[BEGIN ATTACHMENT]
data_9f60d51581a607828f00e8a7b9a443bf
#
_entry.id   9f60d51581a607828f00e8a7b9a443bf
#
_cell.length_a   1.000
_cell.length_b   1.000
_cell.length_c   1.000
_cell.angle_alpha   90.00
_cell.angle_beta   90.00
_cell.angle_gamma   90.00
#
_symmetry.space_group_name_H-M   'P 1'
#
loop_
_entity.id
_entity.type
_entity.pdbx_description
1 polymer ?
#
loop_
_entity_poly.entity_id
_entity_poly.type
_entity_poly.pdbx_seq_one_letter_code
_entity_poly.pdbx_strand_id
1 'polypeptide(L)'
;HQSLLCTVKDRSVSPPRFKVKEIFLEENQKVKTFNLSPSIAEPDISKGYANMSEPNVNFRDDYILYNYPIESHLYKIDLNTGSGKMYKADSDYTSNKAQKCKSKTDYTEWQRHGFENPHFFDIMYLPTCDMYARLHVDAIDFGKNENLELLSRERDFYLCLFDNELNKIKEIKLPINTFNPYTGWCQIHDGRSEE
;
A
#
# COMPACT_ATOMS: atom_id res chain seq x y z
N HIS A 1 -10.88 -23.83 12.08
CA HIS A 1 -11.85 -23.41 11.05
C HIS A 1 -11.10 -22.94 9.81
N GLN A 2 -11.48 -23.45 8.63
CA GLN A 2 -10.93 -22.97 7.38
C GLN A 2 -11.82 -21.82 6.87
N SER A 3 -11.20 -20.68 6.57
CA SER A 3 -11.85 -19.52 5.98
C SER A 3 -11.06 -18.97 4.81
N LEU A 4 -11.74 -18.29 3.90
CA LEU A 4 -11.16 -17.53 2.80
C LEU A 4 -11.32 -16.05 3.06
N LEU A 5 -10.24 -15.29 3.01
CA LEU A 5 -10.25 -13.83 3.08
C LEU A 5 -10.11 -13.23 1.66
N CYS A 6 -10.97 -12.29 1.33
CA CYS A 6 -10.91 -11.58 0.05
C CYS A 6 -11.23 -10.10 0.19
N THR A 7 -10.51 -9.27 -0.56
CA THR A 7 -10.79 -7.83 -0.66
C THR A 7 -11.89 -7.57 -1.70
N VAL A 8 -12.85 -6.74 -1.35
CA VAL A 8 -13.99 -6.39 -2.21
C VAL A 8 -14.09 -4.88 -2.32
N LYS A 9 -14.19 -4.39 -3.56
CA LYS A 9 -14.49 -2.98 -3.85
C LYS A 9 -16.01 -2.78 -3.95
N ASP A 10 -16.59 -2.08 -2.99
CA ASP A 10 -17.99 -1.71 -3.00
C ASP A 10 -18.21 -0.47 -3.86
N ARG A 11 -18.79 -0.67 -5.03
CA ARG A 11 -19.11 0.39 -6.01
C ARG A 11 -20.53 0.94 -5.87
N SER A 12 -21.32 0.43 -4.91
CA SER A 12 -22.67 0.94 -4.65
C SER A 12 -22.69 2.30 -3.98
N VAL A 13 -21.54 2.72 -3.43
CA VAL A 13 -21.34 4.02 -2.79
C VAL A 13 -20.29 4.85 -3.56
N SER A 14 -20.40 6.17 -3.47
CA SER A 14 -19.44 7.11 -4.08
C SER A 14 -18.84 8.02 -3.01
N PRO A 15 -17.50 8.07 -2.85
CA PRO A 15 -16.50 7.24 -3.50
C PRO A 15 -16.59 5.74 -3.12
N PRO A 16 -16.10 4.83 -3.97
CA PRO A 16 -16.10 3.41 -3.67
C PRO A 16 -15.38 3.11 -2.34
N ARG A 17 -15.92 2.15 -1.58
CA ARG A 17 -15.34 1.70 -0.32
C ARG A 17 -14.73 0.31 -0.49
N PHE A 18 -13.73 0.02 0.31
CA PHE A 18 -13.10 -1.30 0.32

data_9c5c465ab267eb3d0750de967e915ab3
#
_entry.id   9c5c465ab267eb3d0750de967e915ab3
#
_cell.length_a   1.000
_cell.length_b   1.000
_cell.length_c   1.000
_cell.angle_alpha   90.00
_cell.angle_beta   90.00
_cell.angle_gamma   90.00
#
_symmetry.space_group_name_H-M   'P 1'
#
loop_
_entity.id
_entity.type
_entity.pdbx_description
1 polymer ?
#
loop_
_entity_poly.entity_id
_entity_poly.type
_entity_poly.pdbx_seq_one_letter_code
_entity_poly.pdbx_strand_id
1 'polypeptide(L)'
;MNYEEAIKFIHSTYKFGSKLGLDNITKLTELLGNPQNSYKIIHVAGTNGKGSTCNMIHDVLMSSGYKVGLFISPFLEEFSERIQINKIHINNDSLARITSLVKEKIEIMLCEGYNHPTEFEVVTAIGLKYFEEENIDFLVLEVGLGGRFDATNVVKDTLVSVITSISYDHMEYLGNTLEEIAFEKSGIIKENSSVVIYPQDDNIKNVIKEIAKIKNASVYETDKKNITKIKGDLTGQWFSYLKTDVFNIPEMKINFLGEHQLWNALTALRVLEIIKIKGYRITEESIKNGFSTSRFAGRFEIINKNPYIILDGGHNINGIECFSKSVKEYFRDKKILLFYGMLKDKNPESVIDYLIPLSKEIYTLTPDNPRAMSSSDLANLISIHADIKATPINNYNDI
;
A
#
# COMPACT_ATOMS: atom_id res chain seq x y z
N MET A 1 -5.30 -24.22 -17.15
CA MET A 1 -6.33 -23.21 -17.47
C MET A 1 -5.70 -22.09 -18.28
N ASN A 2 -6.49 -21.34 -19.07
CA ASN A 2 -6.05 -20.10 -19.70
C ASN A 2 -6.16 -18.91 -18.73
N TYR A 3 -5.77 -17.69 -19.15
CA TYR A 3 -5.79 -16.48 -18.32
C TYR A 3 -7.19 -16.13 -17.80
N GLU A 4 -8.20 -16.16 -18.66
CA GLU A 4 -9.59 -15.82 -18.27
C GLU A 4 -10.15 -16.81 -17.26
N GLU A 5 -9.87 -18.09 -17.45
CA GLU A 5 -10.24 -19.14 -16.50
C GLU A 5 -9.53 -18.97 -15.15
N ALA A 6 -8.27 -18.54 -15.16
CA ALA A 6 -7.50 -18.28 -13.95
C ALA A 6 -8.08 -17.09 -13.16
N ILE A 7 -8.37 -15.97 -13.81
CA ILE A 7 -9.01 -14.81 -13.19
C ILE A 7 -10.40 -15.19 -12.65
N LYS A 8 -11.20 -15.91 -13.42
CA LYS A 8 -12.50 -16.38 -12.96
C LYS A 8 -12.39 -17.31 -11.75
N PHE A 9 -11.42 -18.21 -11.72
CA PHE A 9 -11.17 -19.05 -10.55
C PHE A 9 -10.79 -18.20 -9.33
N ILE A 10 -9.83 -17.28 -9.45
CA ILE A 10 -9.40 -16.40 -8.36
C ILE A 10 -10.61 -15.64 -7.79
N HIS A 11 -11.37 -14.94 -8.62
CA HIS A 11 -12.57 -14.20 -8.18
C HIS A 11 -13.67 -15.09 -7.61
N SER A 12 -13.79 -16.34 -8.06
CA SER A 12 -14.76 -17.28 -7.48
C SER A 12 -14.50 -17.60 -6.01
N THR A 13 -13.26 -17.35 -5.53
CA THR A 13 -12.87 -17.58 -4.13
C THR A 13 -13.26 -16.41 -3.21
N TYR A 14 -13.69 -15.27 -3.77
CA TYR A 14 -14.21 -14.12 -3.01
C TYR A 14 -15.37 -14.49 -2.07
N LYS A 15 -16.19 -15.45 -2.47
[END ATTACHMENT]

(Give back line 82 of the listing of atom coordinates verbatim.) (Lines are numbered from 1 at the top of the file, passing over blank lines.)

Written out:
N PHE A 18 -13.73 0.02 0.31